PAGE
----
Macular degeneration is hallmarked by retinal accumulation of toxic retinoid species (e.g., A2E) for which there is no endogenous mechanism to eliminate it. This ultimately results in progressive dysfunction and loss of vision either in advanced age for genetically normal patients (age-related macular degeneration) or in adolescence for those with inherited genetic mutations (Stargardt's disease). In this article, we present a proof-of-concept study for an enzyme-based therapy to remove these retinoids, modeled on traditional enzyme replacement therapy. Recombinant manganese peroxidase (rMnP) is produced in Pichia pastoris. In vitro, we demonstrate that rMnP breaks down A2E and other lipofuscin fluorophores with limited cellular toxicity, and as this enzyme is mannosylated, it can be taken up into cells through mannose receptor-dependent endocytosis. In vivo, we demonstrate that rMnP can significantly reduce the A2E burden when administered by intravitreal injections. Together, these data provide encouraging results toward the development of an enzyme-based therapy for macular degeneration and indicate the need for additional work to characterize the molecular mechanism of A2E breakdown and to improve the pharmacological parameters of the enzyme.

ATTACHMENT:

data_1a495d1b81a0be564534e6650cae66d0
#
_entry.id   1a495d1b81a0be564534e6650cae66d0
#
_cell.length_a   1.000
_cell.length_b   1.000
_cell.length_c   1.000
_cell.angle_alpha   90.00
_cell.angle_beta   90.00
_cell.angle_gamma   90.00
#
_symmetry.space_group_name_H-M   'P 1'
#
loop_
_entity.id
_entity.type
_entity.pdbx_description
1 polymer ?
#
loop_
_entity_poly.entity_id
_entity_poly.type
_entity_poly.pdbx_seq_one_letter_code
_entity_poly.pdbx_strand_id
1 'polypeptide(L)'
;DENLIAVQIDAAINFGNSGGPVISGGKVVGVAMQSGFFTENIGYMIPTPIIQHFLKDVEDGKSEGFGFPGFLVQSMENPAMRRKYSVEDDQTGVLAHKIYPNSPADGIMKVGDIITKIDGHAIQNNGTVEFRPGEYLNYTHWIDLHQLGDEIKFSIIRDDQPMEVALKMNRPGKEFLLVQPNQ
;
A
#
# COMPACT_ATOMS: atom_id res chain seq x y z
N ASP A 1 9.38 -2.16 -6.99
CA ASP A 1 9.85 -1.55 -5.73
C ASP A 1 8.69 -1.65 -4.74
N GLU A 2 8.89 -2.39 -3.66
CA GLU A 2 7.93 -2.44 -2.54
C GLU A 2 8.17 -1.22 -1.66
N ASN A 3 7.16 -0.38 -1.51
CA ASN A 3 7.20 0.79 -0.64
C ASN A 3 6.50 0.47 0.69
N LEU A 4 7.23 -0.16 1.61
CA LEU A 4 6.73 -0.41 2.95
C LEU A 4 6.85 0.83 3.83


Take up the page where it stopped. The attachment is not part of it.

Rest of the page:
Keywords: A2E; Stargardt's disease; enzyme replacement therapy; macular degeneration; ophthalmology.